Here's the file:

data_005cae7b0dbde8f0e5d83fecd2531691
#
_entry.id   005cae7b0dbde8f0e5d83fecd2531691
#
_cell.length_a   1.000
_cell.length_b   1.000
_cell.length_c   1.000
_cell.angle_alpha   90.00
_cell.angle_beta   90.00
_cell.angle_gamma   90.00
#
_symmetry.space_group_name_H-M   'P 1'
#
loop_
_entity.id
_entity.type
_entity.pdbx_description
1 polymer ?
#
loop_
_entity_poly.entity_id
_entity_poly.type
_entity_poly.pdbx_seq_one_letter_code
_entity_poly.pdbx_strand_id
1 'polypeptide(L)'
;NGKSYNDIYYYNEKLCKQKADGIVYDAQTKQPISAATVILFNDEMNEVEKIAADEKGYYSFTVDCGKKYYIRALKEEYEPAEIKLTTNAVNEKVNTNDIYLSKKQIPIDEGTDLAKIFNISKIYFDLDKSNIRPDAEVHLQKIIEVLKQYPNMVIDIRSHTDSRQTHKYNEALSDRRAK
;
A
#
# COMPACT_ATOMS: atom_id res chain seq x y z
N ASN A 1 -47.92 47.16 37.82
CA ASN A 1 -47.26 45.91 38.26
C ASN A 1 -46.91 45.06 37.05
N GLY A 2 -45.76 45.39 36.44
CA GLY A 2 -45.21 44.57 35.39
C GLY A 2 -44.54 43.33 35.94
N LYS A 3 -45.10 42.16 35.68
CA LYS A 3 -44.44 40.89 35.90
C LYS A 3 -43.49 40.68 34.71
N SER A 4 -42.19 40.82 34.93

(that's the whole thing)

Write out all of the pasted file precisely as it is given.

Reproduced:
data_005cae7b0dbde8f0e5d83fecd2531691
#
_entry.id   005cae7b0dbde8f0e5d83fecd2531691
#
_cell.length_a   1.000
_cell.length_b   1.000
_cell.length_c   1.000
_cell.angle_alpha   90.00
_cell.angle_beta   90.00
_cell.angle_gamma   90.00
#
_symmetry.space_group_name_H-M   'P 1'
#
loop_
_entity.id
_entity.type
_entity.pdbx_description
1 polymer ?
#
loop_
_entity_poly.entity_id
_entity_poly.type
_entity_poly.pdbx_seq_one_letter_code
_entity_poly.pdbx_strand_id
1 'polypeptide(L)'
;NGKSYNDIYYYNEKLCKQKADGIVYDAQTKQPISAATVILFNDEMNEVEKIAADEKGYYSFTVDCGKKYYIRALKEEYEPAEIKLTTNAVNEKVNTNDIYLSKKQIPIDEGTDLAKIFNISKIYFDLDKSNIRPDAEVHLQKIIEVLKQYPNMVIDIRSHTDSRQTHKYNEALSDRRAK
;
A
#
# COMPACT_ATOMS: atom_id res chain seq x y z
N ASN A 1 -47.92 47.16 37.82
CA ASN A 1 -47.26 45.91 38.26
C ASN A 1 -46.91 45.06 37.05
N GLY A 2 -45.76 45.39 36.44
CA GLY A 2 -45.21 44.57 35.39
C GLY A 2 -44.54 43.33 35.94
N LYS A 3 -45.10 42.16 35.68
CA LYS A 3 -44.44 40.89 35.90
C LYS A 3 -43.49 40.68 34.71
N SER A 4 -42.19 40.82 34.93